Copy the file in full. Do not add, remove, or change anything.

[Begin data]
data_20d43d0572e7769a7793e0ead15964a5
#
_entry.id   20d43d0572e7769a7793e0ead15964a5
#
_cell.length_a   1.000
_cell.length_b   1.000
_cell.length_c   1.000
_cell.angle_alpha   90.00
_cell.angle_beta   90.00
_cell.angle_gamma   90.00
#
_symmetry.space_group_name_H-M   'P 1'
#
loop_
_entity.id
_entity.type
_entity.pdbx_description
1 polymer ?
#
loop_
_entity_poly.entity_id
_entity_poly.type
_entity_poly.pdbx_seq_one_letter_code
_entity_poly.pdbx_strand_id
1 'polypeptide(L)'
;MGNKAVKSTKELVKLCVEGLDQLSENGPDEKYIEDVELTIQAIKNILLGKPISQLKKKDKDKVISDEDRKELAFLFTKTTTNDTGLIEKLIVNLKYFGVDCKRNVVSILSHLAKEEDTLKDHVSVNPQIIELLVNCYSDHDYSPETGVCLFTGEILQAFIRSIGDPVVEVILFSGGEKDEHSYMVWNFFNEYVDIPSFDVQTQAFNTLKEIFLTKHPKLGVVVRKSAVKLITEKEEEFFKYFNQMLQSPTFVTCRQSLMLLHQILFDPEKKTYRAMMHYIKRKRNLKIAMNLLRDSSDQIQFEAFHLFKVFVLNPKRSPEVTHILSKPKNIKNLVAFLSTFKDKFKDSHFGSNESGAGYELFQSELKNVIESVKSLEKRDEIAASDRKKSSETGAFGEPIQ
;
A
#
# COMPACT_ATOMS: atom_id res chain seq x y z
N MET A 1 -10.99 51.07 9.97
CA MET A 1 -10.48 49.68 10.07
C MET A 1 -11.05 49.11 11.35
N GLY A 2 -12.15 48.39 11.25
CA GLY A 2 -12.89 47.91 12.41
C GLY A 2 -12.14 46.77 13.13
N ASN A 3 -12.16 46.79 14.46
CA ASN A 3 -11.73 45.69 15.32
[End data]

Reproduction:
data_20d43d0572e7769a7793e0ead15964a5
#
_entry.id   20d43d0572e7769a7793e0ead15964a5
#
_cell.length_a   1.000
_cell.length_b   1.000
_cell.length_c   1.000
_cell.angle_alpha   90.00
_cell.angle_beta   90.00
_cell.angle_gamma   90.00
#
_symmetry.space_group_name_H-M   'P 1'
#
loop_
_entity.id
_entity.type
_entity.pdbx_description
1 polymer ?
#
loop_
_entity_poly.entity_id
_entity_poly.type
_entity_poly.pdbx_seq_one_letter_code
_entity_poly.pdbx_strand_id
1 'polypeptide(L)'
;MGNKAVKSTKELVKLCVEGLDQLSENGPDEKYIEDVELTIQAIKNILLGKPISQLKKKDKDKVISDEDRKELAFLFTKTTTNDTGLIEKLIVNLKYFGVDCKRNVVSILSHLAKEEDTLKDHVSVNPQIIELLVNCYSDHDYSPETGVCLFTGEILQAFIRSIGDPVVEVILFSGGEKDEHSYMVWNFFNEYVDIPSFDVQTQAFNTLKEIFLTKHPKLGVVVRKSAVKLITEKEEEFFKYFNQMLQSPTFVTCRQSLMLLHQILFDPEKKTYRAMMHYIKRKRNLKIAMNLLRDSSDQIQFEAFHLFKVFVLNPKRSPEVTHILSKPKNIKNLVAFLSTFKDKFKDSHFGSNESGAGYELFQSELKNVIESVKSLEKRDEIAASDRKKSSETGAFGEPIQ
;
A
#
# COMPACT_ATOMS: atom_id res chain seq x y z
N MET A 1 -10.99 51.07 9.97
CA MET A 1 -10.48 49.68 10.07
C MET A 1 -11.05 49.11 11.35
N GLY A 2 -12.15 48.39 11.25
CA GLY A 2 -12.89 47.91 12.41
C GLY A 2 -12.14 46.77 13.13
N ASN A 3 -12.16 46.79 14.46
CA ASN A 3 -11.73 45.69 15.32